Back to boats again. Bon and the Ilur get friendly

Thursday, 19 March 2015


Throwing away the plans, once again as they refer to strip plank, and with laminated and riveted frames there was little choice but to make the gunwales open, in traditional style. Robbins Timber in Bristol supplied the Douglas fir which was planed down to around 15mm x 30mm, riveted to the frames then planed down again, not quite horizontal, but maybe 20 degrees sloping outwards. The rowlock bases will be angled inwards by the same amount to keep the pins vertical, or I may set the pin vertically into bases that slope outwards. Decisions, decisions...

Small spacer pieces, offcuts from the frames, were then glued and riveted, two forward, two aft to stiffen the last, unsupported sections of gunwale as they swept in to the stems. I quite like the way they parallel the sheerstrakes, before taking a direct line to the stem, where some sort of breasthook will tie all together.

Suddenly the hull has become almost stiff enough to plonk in the water and row.

Meanwhile the shape of the stem horns was roughed out according to the plans, and thoughts now turn to the rubbing strips and thwarts, again departing from the plans in order to make best use of the framing. Probably a short, but sturdy riser will go in from frames 3 to 9 and the thwarts fitted on top, the aft one moveable in case the owner wants to row solo.

Monday, 2 March 2015

Bob's Bin Framed

Bit of an experiment this, but it worked fine. Five frames, laminated from three layers each of 6mm Vendia, making an overall 3/4in x 1 1/8in, which were then notched over the keel and riveted in traditional fashion.

I was a little concerned that by using the moulds as the jigs from on which they were laminated, the curve would be to the inside, but in the event  there was plenty of spring and give in the finished frame to accommodate both this and the twist in the fore and aft frames. The three middle ones went in easily. In fact, apart from the time taken laminating, the process was quick and stress free: no juggling hot wood and, crucially, the frames could be sealed inside and out before fitting. It is impossible to prime or seal steamed timbers, to their long-term detriment. I am confident these will last for a very long time.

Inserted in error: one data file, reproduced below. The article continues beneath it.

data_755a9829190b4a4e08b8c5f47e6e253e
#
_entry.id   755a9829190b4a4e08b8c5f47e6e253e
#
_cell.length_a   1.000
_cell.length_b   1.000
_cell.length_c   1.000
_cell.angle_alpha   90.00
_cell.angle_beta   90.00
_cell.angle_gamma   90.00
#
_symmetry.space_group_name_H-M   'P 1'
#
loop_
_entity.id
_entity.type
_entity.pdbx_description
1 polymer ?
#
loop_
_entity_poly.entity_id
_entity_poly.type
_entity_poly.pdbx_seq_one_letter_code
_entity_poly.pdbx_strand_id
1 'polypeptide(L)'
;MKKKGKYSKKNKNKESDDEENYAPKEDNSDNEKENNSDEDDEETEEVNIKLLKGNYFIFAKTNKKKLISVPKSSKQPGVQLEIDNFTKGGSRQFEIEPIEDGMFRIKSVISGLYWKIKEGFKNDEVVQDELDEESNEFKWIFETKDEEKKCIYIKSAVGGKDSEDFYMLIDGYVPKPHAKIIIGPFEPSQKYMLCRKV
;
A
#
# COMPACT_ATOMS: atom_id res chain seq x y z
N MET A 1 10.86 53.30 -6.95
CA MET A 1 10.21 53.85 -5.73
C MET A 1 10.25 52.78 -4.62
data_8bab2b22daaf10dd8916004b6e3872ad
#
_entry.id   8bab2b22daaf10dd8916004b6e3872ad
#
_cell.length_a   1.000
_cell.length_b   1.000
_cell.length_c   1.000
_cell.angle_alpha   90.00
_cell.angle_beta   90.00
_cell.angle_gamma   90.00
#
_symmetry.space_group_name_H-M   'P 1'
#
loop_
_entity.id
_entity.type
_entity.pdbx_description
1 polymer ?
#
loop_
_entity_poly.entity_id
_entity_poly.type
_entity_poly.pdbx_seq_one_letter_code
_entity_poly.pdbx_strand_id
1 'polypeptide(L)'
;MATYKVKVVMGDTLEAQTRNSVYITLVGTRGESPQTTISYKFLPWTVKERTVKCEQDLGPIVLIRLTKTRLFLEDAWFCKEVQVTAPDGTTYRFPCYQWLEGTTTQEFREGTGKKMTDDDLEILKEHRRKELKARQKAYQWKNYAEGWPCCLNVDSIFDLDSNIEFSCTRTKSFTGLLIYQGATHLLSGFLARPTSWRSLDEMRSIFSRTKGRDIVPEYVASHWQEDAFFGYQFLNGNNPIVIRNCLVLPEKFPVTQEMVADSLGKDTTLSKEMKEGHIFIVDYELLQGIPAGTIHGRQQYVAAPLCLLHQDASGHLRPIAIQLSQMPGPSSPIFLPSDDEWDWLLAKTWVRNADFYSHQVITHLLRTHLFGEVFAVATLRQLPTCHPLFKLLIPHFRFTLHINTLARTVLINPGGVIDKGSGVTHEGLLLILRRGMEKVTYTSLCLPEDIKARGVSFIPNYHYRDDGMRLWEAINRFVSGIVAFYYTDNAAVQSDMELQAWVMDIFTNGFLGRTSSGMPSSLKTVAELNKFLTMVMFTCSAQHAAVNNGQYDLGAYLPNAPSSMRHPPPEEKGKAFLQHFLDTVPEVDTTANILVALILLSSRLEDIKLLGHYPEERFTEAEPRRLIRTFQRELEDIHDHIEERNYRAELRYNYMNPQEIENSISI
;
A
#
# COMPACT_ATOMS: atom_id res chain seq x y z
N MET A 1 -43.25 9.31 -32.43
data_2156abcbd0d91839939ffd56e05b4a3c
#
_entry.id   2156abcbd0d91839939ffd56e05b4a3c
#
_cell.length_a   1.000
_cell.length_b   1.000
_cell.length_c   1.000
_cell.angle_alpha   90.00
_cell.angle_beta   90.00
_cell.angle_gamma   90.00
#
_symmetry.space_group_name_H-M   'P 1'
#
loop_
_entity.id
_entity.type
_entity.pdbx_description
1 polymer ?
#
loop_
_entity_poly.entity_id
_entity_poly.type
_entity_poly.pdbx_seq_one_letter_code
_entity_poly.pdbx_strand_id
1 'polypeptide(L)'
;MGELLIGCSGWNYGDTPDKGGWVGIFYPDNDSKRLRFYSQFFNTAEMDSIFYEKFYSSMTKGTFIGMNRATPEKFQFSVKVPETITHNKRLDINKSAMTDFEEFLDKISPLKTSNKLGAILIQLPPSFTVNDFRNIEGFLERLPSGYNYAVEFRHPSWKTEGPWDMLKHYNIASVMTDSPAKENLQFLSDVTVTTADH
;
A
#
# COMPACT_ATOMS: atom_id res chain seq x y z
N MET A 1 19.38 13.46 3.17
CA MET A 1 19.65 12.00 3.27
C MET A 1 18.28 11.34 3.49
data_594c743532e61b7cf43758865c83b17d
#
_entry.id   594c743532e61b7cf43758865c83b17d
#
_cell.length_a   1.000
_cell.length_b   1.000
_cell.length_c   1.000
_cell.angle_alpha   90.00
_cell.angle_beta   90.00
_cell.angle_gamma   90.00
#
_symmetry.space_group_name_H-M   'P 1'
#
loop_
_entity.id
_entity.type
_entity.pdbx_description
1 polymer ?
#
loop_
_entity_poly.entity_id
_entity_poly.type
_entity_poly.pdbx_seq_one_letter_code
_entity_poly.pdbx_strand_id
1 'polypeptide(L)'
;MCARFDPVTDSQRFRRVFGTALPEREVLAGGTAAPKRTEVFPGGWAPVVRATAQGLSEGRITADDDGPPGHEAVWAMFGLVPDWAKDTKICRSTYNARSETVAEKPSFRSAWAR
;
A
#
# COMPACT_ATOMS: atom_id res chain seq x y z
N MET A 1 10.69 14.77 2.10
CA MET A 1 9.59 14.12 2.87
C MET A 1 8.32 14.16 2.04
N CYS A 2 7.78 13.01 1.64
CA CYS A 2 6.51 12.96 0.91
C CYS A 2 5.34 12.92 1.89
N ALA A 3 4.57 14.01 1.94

The frames once fitted the shell has stiffened accordingly and once the gunwales are in, even more so. These will be the only nails used, apart from to fasten the gunwales, and I think give a bit of character in an otherwise all-glued hull. A combination of new and old techniques, which appear to work well in this case.

Wednesday, 18 February 2015


With Bob set up level, it was time to take the first shot of how she might sit on the water. Cleaned and sealed, I laminated the frames at stations 3, 6 and 9 using the moulds.

The frames, made up from three laminates of 6mm Vendia (3/4in x 1 1/4in) were flexible enough to conform nicely to the hull, even though the radius taken from the moulds would have been marginally greater. With 12 plies going one way, and four the other way, within the three layers of  Vendia, it is no surprise the frames were stiff, yet retained enough flex to allow them to be twisted into the bevel of the hull at stations 3 and 9.

Station 6, where the hull is flat to the frame, was a doddle. There will be floors at mid stations to take the slatted floorboards, probably mahogany.

Tuesday, 17 February 2015

Turned and Sealed

Talk about light: two of us could have balanced her on our heads. And now she's upright it's a chance to admire Mr Gartside's lines.

The Collano excess that I could not reach to remove when wet was easier than I thought to scrape off using a chisel along the lands, followed by block and paper. I believe the result is infinitely nicer than the mess you find when you turn over an okume ply/epoxy boat. What you see in these photos is pretty much what I saw when the boat was turned. After which five hours or so of cleaning up and sealing with International two part clear sealer.

The stems are laminated oak, glued side to side with staggered scarphs. Because the inner stem (apron) was made from a template which precisely matched the outer stem template, with careful bandsawing the stem pieces fitted near perfectly with minimal fairing. But it's a tricky business fitting a curve to a curve and you can see why laminating is often preferred.

As to the shape, in clinker some of the extreme flare has been smoothed out, which is why I like the method: it just does what it wants to, departing ever so slightly from the moulds where it really cannot be bothered to conform to the moulds. And it will take over even more if you don't keep a firm grip. There was, for instance, a little more flare just forward of the sternpost.

The laminated Vendia frames, three ply, 3/4 x 1 1/8in, at stations 3, 6 and 9 will hold her shape until the gunwales go in later. For now it's a case of sealing and making a start on the interior, starting with the frames and gunwales.

The hull is very flexible at this stage and will need supporting. One coat of clear sealer

Thursday, 5 February 2015

Planks (More Thoughts)

Jan, who commissioned the Gartside skiff I am building and about whose appearance I have been agonising over,  sent me a link to this photo, of a class of clinker dinghy they sail in the Netherlands as an example of the different ideas builders have about the line of planking.